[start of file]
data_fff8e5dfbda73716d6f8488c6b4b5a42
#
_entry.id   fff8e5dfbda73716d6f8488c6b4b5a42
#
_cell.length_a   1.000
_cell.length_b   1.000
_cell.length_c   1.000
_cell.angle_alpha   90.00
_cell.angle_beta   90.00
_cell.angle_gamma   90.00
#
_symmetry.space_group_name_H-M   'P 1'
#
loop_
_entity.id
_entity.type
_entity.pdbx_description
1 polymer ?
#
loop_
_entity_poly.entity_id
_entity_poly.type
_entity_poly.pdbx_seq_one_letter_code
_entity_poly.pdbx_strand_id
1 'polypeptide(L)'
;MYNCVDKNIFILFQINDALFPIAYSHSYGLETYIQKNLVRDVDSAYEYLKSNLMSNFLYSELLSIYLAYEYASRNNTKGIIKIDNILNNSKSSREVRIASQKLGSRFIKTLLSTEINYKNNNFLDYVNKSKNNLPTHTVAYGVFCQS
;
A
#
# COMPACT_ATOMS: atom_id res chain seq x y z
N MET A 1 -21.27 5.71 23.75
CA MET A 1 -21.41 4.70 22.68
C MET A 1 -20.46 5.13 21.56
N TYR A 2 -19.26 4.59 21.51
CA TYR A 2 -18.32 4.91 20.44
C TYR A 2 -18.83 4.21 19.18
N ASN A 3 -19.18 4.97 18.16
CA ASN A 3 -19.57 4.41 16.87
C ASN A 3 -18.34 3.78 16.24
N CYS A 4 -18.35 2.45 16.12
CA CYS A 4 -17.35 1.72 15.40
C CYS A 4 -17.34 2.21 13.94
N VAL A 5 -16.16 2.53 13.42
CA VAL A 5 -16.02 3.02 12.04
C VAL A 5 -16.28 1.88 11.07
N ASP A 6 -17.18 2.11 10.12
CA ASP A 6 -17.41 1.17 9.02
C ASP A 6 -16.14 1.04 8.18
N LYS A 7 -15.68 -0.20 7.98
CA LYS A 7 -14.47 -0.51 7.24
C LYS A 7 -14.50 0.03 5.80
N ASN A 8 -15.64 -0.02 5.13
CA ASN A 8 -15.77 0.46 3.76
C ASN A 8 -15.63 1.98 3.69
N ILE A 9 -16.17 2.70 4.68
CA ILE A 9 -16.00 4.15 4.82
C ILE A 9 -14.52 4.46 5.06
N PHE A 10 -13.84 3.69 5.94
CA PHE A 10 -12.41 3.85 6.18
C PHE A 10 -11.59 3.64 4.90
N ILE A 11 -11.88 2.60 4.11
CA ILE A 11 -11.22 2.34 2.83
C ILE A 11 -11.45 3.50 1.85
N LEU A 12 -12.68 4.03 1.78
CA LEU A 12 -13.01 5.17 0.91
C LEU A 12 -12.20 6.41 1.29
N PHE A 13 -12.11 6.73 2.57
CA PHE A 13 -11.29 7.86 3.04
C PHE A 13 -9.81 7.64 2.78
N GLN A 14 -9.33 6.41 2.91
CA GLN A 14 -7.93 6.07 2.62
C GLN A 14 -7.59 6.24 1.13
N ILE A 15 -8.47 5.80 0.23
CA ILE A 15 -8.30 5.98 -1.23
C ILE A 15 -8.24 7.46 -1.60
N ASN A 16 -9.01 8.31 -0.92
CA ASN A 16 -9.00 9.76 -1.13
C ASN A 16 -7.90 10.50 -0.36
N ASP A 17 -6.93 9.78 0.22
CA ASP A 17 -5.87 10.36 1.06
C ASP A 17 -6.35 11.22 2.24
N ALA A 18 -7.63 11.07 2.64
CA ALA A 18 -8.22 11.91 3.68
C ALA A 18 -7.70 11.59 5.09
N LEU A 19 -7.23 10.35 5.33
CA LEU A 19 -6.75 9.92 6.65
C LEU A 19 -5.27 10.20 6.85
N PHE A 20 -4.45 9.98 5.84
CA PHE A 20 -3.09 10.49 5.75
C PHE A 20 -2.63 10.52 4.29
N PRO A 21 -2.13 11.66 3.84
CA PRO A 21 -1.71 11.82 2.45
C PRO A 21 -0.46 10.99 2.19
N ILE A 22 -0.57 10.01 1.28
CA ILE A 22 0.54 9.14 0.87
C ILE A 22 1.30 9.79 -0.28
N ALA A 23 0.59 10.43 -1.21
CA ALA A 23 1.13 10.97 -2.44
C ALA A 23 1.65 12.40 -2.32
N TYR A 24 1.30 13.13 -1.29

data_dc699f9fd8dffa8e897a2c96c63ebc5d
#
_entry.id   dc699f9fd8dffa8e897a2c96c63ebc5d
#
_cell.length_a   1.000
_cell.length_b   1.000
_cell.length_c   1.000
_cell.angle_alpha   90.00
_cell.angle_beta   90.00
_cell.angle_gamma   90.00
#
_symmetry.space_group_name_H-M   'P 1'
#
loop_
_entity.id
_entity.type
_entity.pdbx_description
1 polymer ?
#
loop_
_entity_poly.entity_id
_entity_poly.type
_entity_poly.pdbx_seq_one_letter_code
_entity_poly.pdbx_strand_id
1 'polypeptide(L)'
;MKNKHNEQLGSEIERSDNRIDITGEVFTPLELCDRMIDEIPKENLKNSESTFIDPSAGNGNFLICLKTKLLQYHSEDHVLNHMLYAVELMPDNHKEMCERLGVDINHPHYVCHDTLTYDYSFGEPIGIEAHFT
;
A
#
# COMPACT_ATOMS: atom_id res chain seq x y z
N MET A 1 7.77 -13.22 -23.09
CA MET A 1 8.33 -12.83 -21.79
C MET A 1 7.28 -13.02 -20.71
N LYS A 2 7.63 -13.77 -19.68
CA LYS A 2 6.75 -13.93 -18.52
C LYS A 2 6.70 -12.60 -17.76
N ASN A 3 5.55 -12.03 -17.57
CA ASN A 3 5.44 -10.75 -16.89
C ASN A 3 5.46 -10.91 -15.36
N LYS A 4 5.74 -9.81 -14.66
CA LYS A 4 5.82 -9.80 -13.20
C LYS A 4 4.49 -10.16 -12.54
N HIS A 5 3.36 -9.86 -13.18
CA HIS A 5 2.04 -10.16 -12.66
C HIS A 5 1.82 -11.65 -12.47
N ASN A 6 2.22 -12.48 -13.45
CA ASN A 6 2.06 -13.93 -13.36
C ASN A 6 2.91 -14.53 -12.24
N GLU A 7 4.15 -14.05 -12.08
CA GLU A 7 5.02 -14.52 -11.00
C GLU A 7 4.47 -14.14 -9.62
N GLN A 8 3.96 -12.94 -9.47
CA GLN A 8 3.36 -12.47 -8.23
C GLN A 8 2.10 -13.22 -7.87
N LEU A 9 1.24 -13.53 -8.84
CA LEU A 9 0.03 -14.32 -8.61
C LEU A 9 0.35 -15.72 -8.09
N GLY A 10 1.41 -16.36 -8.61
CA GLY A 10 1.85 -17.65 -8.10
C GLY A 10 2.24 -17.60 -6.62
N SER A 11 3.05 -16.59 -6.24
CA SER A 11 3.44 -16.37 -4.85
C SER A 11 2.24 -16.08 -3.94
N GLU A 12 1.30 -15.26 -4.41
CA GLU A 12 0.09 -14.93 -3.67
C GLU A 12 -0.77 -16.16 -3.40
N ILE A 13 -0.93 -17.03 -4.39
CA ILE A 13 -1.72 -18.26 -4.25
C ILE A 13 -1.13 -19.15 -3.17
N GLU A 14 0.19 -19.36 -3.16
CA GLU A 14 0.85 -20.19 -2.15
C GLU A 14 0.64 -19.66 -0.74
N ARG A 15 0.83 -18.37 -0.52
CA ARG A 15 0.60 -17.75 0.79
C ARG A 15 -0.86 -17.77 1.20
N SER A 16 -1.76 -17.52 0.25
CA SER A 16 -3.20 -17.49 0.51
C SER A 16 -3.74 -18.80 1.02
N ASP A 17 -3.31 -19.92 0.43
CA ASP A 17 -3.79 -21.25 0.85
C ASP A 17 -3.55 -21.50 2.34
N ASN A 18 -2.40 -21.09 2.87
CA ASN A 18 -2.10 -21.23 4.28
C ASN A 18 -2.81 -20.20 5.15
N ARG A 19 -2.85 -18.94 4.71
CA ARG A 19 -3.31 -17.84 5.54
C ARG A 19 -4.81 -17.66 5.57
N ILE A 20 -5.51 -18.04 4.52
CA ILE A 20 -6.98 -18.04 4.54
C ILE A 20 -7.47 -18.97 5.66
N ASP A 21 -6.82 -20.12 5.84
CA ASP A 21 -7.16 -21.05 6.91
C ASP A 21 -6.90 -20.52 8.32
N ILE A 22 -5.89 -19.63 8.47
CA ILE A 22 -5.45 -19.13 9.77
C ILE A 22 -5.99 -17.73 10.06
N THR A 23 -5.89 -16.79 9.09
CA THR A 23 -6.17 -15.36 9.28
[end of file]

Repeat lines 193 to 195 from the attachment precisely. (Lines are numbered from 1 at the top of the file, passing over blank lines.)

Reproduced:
C ASP A 21 -6.90 -20.52 8.32
N ILE A 22 -5.89 -19.63 8.47
CA ILE A 22 -5.45 -19.13 9.77